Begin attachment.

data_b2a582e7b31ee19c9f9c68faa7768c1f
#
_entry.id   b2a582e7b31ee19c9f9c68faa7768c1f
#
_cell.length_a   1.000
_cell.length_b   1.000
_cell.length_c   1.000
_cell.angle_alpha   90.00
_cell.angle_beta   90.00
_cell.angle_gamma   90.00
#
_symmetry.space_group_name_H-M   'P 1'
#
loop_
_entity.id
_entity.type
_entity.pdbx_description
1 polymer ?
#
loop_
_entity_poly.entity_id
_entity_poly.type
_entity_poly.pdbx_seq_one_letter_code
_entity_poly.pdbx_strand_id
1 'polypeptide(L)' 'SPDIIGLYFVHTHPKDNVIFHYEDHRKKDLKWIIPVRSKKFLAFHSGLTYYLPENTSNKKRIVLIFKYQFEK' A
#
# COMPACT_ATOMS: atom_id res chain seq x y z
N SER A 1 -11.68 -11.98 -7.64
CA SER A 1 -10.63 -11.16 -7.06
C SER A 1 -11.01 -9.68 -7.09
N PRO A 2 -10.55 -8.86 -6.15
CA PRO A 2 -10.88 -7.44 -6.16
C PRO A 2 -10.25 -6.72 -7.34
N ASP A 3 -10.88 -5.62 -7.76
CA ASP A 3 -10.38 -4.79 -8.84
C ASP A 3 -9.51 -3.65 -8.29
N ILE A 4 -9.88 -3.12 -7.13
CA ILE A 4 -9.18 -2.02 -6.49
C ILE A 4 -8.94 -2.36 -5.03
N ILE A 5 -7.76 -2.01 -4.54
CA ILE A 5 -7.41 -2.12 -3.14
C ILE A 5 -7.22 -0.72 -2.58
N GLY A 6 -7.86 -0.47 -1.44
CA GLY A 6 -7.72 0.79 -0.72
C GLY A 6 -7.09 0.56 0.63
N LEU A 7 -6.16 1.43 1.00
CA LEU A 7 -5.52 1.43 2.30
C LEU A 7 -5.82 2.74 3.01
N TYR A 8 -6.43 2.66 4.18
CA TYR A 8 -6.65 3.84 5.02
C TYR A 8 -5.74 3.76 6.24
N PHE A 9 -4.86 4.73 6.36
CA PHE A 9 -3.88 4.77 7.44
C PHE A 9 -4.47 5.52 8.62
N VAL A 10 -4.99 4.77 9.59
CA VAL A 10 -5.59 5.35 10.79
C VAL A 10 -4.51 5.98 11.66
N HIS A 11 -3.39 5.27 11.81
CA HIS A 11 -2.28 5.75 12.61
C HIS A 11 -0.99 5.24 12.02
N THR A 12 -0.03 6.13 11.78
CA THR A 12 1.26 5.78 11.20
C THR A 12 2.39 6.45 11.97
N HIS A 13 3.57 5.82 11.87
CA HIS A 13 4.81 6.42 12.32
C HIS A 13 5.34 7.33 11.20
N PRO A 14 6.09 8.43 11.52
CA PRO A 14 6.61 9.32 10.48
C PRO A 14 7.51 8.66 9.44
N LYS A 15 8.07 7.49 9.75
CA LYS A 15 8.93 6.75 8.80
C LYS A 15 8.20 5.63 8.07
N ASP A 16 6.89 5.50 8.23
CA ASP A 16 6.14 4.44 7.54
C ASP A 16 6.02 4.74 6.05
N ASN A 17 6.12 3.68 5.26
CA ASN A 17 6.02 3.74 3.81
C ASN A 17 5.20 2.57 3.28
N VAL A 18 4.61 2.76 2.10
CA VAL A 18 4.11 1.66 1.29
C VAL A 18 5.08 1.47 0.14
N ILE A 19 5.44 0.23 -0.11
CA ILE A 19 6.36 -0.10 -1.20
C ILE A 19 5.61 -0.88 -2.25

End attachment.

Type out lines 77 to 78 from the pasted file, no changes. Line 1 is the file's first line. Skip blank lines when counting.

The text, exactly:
CA ASN A 17 6.02 3.74 3.81
C ASN A 17 5.20 2.57 3.28